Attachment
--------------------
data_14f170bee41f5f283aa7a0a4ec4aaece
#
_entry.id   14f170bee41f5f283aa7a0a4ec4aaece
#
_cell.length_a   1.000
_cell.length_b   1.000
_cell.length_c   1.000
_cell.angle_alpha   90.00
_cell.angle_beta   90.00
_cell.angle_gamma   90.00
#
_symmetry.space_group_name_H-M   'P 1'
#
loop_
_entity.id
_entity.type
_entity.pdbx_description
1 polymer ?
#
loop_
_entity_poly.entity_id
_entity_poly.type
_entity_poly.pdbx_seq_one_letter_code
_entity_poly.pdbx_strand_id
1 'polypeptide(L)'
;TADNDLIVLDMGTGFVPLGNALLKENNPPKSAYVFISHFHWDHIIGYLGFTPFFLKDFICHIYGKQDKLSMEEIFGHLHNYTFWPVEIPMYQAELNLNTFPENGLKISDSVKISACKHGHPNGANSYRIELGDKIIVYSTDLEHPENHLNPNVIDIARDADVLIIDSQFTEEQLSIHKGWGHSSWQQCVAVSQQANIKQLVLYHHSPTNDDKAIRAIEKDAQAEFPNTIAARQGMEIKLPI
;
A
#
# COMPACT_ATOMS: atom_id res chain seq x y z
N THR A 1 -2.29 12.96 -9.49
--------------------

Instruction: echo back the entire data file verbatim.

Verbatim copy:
data_14f170bee41f5f283aa7a0a4ec4aaece
#
_entry.id   14f170bee41f5f283aa7a0a4ec4aaece
#
_cell.length_a   1.000
_cell.length_b   1.000
_cell.length_c   1.000
_cell.angle_alpha   90.00
_cell.angle_beta   90.00
_cell.angle_gamma   90.00
#
_symmetry.space_group_name_H-M   'P 1'
#
loop_
_entity.id
_entity.type
_entity.pdbx_description
1 polymer ?
#
loop_
_entity_poly.entity_id
_entity_poly.type
_entity_poly.pdbx_seq_one_letter_code
_entity_poly.pdbx_strand_id
1 'polypeptide(L)'
;TADNDLIVLDMGTGFVPLGNALLKENNPPKSAYVFISHFHWDHIIGYLGFTPFFLKDFICHIYGKQDKLSMEEIFGHLHNYTFWPVEIPMYQAELNLNTFPENGLKISDSVKISACKHGHPNGANSYRIELGDKIIVYSTDLEHPENHLNPNVIDIARDADVLIIDSQFTEEQLSIHKGWGHSSWQQCVAVSQQANIKQLVLYHHSPTNDDKAIRAIEKDAQAEFPNTIAARQGMEIKLPI
;
A
#
# COMPACT_ATOMS: atom_id res chain seq x y z
N THR A 1 -2.29 12.96 -9.49